Bmj Usa: Letter

Rapid Responses from bmj.com

BMJ 2003; 327 doi: https://doi.org/10.1136/bmjusa.02100004 (Published 19 November 2003) Cite this as: BMJ 2003;327:E158

From BMJ USA 2002;October:553

As of September 19, 2002, this article had generated 11 Rapid Responses, which can be read in their entirety at http://bmj.com/cgi/eletters/325/7358/254. Edited excerpts from two responses are presented here.Editor

Use the sphygmomanometers more, not less

  1. William Hamilton, research fellow (w.t.hamilton@btopenworld.com),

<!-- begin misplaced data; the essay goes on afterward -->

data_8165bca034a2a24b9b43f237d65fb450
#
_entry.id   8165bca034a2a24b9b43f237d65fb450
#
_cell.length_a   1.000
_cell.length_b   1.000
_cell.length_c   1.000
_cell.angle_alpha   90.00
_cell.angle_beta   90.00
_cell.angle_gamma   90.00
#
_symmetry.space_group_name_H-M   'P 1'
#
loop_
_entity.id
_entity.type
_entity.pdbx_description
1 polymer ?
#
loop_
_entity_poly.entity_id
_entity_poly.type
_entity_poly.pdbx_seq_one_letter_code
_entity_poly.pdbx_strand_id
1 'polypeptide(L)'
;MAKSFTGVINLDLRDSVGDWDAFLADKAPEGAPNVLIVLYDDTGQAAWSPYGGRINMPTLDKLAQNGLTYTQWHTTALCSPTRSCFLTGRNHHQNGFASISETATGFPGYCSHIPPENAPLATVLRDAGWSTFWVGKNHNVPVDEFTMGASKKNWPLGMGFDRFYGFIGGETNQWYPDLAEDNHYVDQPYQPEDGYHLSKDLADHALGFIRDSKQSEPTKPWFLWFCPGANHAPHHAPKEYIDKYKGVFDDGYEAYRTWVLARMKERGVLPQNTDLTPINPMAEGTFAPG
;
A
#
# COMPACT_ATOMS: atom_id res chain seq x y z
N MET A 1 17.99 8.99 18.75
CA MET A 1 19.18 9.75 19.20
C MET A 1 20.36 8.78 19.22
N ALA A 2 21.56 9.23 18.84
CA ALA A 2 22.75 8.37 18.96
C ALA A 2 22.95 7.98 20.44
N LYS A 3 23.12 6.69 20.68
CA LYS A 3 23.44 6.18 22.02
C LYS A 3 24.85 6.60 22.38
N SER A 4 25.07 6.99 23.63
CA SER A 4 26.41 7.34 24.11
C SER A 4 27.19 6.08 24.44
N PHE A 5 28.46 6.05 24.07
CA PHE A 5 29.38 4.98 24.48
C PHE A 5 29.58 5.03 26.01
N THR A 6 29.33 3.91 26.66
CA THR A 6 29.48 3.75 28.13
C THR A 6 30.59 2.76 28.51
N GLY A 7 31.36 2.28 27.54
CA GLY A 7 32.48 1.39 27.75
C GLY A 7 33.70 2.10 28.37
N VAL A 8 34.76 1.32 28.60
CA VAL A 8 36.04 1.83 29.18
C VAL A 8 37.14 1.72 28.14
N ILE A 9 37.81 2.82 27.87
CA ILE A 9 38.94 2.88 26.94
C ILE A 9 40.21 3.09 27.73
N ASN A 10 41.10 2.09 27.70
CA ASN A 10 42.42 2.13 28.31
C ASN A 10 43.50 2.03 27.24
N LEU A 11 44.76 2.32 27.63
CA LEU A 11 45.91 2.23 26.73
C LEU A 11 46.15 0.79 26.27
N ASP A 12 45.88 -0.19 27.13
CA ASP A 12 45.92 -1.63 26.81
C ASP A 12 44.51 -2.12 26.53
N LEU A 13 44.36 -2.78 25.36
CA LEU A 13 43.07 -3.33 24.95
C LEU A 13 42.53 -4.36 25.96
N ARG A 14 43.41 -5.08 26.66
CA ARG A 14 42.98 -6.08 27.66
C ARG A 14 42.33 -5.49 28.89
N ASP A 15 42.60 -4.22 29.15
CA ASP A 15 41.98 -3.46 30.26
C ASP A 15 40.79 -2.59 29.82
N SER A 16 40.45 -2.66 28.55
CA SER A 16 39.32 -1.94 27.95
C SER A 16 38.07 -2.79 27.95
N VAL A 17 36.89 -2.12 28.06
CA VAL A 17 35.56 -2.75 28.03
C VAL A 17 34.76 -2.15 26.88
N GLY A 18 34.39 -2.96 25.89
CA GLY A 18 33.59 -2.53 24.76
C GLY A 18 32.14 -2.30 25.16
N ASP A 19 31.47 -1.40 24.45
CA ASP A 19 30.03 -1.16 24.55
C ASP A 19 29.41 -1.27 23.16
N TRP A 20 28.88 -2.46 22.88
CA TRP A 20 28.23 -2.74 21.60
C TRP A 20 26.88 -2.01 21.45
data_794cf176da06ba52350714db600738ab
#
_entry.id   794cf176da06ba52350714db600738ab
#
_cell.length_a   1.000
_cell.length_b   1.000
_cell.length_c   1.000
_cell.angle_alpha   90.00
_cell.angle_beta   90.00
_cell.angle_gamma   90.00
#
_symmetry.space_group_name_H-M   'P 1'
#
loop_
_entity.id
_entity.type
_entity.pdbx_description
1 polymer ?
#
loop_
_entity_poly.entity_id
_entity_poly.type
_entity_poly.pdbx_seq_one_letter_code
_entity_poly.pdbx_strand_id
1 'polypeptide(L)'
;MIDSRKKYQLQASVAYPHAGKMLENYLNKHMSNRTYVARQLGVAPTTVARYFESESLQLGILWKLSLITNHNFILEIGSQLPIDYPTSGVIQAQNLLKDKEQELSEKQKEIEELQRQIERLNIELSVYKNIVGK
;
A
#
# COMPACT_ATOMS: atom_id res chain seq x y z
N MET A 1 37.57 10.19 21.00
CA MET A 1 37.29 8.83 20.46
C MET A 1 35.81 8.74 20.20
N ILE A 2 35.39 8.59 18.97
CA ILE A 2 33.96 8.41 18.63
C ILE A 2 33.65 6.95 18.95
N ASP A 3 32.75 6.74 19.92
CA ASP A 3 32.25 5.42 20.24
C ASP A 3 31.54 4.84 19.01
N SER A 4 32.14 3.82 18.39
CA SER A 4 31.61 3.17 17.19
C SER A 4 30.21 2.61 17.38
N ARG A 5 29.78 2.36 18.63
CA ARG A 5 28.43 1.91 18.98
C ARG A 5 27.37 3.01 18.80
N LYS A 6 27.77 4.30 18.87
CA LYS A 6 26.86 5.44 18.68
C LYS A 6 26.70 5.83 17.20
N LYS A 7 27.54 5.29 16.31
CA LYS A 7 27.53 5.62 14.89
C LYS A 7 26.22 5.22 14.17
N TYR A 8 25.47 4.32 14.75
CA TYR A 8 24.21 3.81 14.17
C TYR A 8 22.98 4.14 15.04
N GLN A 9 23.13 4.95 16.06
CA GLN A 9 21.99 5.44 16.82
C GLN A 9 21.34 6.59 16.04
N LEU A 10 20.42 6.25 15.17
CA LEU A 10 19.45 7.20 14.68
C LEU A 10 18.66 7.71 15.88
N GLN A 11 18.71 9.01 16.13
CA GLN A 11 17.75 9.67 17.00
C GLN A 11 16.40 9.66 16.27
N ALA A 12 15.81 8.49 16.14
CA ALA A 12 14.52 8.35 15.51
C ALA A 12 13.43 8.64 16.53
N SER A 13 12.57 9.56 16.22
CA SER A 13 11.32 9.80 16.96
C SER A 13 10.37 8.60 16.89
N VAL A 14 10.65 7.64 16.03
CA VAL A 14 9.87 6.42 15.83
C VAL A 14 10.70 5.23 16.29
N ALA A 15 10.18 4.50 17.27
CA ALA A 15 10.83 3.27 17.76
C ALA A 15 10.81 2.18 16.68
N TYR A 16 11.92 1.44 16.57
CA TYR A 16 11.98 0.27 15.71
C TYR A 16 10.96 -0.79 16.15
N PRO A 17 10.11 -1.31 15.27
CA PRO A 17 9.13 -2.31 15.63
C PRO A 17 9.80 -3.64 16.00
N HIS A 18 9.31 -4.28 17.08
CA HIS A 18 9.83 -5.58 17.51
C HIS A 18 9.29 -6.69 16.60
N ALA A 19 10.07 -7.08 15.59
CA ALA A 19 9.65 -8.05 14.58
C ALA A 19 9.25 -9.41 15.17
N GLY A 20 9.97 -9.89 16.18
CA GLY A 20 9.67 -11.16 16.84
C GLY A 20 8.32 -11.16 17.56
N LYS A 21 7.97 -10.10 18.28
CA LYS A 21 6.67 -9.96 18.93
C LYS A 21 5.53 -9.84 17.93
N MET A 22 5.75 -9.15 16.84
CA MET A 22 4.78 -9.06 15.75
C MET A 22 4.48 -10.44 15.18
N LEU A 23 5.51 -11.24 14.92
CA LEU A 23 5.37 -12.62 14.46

2. Deborah Sharp, professor
  1. Division of Primary Health Care, University of Bristol, Bristol, UK
  2. Department of Clinical and Experimental Medicine, University of Padua, Padua, Italy

    EDITOR—The conclusion by Little et al—that conventional measurements by general practitioners may be misleading—runs ahead of the evidence. The chain of evidence that is required to make this conclusion has three links: The first is a reliable method of measuring blood pressure, the second is demonstrating that raised blood pressure diagnosed by the chosen method increases the patient's cardiovascular risk, and the …

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